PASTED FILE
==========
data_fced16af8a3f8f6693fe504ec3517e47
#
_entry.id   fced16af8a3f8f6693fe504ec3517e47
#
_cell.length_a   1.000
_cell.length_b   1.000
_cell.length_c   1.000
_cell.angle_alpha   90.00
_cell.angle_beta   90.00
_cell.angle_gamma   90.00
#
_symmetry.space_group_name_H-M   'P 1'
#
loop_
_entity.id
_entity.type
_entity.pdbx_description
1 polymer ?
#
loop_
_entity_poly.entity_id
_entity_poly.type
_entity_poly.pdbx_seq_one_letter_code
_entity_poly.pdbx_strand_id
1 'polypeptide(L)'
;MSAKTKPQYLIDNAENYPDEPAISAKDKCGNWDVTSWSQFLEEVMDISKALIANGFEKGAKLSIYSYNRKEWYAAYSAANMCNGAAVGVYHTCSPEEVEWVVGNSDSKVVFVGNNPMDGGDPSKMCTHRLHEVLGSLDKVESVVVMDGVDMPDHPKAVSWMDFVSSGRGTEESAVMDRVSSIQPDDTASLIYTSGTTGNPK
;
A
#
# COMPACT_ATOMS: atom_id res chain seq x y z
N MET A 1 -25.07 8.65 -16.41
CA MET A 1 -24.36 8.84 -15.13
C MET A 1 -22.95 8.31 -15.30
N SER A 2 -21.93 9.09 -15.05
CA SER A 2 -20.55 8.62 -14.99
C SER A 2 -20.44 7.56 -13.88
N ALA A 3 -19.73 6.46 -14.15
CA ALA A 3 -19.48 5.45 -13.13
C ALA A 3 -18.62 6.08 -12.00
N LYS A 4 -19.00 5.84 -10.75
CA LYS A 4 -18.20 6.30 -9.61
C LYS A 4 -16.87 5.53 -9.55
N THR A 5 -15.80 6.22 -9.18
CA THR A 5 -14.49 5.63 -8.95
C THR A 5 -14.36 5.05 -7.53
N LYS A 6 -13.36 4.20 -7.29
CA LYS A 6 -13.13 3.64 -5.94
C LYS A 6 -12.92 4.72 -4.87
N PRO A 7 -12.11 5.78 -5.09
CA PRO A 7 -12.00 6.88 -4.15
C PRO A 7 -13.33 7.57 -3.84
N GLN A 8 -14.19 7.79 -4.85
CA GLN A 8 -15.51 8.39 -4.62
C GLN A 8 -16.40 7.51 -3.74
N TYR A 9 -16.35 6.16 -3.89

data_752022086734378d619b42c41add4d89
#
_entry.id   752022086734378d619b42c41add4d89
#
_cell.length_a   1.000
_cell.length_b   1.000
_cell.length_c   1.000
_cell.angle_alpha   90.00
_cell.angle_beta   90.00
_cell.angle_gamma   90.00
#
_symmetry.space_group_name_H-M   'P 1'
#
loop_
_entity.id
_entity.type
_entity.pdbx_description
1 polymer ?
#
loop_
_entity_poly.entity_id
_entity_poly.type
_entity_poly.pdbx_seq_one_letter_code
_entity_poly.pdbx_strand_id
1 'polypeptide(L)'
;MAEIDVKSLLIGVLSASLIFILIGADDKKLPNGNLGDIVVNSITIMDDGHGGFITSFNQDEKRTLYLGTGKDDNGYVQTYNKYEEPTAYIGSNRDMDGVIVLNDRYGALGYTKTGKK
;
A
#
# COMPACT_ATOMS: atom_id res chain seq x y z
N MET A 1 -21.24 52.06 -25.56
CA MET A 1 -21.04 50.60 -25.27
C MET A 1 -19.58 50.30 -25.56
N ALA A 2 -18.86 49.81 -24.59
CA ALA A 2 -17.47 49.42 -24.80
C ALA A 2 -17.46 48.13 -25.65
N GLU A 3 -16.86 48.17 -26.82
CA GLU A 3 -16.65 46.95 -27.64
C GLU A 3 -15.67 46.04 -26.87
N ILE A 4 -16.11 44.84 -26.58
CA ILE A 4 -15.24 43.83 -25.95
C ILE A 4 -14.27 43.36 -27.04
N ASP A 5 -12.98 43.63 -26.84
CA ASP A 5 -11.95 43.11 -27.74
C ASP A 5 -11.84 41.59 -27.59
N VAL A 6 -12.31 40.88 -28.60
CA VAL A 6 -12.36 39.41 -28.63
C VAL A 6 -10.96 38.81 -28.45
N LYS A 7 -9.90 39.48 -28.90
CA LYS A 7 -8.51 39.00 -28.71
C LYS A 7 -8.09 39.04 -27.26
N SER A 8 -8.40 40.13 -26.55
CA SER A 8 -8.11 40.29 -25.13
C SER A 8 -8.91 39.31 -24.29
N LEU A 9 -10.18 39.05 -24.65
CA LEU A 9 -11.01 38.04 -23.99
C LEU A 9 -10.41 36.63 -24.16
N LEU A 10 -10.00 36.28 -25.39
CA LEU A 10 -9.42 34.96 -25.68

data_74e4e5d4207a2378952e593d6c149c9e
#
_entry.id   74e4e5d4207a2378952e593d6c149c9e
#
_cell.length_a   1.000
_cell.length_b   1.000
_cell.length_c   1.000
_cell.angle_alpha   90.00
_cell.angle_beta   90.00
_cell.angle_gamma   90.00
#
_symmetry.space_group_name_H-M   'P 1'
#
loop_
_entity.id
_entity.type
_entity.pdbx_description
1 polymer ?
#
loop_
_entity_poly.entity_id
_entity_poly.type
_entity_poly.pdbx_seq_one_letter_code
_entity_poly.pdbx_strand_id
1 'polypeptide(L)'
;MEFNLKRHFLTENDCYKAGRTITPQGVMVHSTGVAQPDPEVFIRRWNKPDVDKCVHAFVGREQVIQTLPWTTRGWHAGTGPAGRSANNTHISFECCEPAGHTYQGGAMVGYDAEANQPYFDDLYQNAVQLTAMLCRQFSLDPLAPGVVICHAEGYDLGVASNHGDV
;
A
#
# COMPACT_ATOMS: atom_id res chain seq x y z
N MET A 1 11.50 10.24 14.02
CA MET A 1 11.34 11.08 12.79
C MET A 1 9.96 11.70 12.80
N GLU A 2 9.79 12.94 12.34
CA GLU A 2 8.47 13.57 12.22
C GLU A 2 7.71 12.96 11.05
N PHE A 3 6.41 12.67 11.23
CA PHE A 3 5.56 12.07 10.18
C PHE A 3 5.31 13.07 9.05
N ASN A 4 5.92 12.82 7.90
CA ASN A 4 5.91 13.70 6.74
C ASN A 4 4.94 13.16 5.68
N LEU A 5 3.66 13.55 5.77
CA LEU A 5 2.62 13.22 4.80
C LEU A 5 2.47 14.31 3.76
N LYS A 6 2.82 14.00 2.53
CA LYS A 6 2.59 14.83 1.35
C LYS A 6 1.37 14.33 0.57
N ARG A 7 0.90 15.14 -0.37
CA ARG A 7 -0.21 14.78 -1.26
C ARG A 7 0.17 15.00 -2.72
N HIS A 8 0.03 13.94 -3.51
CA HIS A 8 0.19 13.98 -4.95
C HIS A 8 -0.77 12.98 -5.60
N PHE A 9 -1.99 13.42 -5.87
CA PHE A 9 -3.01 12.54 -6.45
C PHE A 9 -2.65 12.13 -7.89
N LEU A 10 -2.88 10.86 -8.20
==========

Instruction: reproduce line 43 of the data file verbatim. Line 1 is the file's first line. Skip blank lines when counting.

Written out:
N THR A 5 -15.80 6.22 -9.18